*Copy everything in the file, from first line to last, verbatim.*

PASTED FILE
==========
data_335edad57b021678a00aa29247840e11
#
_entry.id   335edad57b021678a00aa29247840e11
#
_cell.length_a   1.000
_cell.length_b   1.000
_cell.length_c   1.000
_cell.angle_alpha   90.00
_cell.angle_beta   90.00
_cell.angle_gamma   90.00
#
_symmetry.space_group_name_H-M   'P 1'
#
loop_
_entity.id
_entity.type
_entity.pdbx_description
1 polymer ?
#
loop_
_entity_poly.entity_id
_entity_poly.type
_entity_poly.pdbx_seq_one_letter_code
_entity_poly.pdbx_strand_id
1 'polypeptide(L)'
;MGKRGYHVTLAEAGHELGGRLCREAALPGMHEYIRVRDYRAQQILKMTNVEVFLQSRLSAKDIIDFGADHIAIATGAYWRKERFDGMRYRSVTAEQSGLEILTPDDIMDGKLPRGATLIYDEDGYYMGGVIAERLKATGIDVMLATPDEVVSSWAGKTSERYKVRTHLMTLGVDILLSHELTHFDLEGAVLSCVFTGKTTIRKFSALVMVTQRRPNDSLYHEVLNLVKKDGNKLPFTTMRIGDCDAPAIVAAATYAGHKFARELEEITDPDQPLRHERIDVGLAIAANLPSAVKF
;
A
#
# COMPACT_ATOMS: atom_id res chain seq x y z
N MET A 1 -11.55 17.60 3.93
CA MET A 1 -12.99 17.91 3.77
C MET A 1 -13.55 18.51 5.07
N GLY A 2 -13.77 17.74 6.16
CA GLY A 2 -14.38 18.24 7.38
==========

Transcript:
data_335edad57b021678a00aa29247840e11
#
_entry.id   335edad57b021678a00aa29247840e11
#
_cell.length_a   1.000
_cell.length_b   1.000
_cell.length_c   1.000
_cell.angle_alpha   90.00
_cell.angle_beta   90.00
_cell.angle_gamma   90.00
#
_symmetry.space_group_name_H-M   'P 1'
#
loop_
_entity.id
_entity.type
_entity.pdbx_description
1 polymer ?
#
loop_
_entity_poly.entity_id
_entity_poly.type
_entity_poly.pdbx_seq_one_letter_code
_entity_poly.pdbx_strand_id
1 'polypeptide(L)'
;MGKRGYHVTLAEAGHELGGRLCREAALPGMHEYIRVRDYRAQQILKMTNVEVFLQSRLSAKDIIDFGADHIAIATGAYWRKERFDGMRYRSVTAEQSGLEILTPDDIMDGKLPRGATLIYDEDGYYMGGVIAERLKATGIDVMLATPDEVVSSWAGKTSERYKVRTHLMTLGVDILLSHELTHFDLEGAVLSCVFTGKTTIRKFSALVMVTQRRPNDSLYHEVLNLVKKDGNKLPFTTMRIGDCDAPAIVAAATYAGHKFARELEEITDPDQPLRHERIDVGLAIAANLPSAVKF
;
A
#
# COMPACT_ATOMS: atom_id res chain seq x y z
N MET A 1 -11.55 17.60 3.93
CA MET A 1 -12.99 17.91 3.77
C MET A 1 -13.55 18.51 5.07
N GLY A 2 -13.77 17.74 6.16
CA GLY A 2 -14.38 18.24 7.38